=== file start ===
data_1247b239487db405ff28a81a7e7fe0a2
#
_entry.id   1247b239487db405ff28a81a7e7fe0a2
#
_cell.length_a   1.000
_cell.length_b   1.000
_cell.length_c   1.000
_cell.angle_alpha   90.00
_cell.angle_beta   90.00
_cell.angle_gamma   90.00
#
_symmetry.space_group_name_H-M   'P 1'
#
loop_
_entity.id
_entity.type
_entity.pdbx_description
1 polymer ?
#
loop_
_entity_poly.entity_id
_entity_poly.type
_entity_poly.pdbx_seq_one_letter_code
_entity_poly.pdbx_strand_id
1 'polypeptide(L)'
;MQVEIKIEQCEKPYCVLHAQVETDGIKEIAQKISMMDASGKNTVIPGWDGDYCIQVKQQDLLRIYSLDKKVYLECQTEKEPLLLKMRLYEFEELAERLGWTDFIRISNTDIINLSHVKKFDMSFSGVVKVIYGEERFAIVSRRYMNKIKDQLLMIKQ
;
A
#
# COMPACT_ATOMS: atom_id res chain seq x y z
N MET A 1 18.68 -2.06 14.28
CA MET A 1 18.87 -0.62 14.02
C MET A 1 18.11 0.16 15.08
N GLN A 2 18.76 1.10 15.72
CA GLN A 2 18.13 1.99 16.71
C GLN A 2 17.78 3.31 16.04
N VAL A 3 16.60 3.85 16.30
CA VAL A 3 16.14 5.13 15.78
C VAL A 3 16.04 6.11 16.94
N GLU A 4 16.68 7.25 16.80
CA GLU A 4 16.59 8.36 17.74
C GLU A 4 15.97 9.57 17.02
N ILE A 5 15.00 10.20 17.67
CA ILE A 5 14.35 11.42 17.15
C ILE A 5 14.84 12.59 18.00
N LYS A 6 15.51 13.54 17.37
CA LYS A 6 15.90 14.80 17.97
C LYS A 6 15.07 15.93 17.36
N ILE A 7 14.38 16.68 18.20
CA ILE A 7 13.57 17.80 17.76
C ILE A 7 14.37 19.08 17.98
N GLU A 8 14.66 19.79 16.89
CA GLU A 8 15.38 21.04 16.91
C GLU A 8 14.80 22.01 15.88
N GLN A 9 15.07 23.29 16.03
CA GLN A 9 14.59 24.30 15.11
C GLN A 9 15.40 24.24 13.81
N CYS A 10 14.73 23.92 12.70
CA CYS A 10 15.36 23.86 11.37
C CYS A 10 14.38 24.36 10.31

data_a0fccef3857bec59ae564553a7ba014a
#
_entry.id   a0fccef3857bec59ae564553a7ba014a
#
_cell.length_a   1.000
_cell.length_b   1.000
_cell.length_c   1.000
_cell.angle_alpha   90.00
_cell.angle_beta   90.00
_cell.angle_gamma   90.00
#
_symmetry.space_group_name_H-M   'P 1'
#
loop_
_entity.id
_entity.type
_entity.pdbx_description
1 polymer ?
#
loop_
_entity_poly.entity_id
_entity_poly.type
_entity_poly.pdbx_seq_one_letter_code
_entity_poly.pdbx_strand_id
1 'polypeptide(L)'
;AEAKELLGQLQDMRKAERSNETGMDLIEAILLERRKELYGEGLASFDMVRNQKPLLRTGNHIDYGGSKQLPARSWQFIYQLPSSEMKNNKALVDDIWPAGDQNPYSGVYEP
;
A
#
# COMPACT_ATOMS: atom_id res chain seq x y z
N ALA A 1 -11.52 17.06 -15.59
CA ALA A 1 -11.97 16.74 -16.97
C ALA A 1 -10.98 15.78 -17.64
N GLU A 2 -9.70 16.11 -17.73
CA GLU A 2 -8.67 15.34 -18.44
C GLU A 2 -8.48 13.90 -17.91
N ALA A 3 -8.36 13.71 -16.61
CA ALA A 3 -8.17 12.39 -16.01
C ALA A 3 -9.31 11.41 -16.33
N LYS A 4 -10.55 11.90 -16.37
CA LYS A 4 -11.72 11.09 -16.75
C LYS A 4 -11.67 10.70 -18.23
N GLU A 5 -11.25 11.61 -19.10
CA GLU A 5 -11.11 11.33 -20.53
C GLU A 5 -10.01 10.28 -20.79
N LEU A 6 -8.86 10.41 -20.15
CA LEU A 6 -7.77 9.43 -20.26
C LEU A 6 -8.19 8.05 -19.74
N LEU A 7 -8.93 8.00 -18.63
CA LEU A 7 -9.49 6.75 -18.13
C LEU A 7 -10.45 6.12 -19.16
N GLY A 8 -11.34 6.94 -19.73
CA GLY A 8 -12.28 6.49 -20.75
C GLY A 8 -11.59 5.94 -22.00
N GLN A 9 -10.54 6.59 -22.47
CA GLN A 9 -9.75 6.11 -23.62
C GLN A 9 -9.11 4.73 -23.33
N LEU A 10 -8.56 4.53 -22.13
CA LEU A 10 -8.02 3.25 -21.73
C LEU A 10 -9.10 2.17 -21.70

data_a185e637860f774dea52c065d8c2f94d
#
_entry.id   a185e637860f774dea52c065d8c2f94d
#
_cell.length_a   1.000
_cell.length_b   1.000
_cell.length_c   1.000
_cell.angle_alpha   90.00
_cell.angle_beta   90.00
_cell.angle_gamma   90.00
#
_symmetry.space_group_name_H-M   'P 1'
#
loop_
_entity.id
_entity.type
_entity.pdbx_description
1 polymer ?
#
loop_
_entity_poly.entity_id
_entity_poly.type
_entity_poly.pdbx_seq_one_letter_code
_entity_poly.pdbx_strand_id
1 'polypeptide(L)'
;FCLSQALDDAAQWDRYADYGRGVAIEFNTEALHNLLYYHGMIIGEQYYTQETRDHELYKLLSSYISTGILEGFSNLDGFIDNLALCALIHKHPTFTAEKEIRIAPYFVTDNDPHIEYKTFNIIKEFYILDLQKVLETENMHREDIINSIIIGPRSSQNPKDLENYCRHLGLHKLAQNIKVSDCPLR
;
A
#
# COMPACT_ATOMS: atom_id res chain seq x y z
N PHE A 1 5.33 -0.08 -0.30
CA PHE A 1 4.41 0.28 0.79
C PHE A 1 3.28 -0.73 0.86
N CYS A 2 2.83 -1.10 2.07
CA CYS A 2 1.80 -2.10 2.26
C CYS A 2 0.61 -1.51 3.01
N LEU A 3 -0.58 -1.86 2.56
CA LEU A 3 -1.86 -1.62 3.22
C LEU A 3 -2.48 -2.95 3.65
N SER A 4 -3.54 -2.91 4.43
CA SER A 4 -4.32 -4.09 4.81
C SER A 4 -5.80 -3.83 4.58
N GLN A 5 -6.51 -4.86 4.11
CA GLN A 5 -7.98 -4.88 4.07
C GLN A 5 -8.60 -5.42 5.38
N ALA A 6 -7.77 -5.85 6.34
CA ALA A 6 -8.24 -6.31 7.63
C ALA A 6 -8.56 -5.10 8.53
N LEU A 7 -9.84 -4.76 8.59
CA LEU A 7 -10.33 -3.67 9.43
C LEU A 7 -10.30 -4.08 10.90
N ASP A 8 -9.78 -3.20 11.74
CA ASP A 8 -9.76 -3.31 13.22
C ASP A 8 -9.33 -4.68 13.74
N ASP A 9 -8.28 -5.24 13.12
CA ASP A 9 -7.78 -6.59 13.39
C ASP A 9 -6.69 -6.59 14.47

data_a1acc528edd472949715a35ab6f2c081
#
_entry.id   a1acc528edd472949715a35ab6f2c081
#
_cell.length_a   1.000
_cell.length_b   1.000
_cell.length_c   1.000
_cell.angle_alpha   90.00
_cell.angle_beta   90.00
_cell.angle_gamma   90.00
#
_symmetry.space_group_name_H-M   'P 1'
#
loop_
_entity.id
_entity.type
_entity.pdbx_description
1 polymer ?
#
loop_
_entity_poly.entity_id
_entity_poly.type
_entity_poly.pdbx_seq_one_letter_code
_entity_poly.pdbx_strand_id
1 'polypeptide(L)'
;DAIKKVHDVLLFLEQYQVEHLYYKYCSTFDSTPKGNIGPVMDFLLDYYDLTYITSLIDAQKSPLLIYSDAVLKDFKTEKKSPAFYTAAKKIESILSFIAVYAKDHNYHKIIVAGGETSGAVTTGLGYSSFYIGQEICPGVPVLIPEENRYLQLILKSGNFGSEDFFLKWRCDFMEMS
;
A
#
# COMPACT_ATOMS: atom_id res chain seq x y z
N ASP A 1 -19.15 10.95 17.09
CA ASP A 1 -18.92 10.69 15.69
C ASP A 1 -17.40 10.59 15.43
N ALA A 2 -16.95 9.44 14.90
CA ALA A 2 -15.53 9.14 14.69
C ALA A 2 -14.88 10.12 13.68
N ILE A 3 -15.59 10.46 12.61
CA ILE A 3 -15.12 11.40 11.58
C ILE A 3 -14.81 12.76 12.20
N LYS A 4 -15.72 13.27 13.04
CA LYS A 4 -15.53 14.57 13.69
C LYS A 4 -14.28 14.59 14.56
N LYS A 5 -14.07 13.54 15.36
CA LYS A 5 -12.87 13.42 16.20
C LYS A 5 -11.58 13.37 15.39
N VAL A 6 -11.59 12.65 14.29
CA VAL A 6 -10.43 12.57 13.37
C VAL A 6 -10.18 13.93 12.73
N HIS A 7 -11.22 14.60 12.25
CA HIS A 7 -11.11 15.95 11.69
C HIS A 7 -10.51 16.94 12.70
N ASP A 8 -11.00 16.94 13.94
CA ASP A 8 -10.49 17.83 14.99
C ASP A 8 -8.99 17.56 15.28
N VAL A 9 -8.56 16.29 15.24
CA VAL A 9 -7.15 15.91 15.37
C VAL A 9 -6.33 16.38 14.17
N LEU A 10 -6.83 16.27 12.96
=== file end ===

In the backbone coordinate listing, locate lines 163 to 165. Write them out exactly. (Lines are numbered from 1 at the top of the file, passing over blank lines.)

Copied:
N GLN A 5 -6.51 -4.86 4.11
CA GLN A 5 -7.98 -4.88 4.07
C GLN A 5 -8.60 -5.42 5.38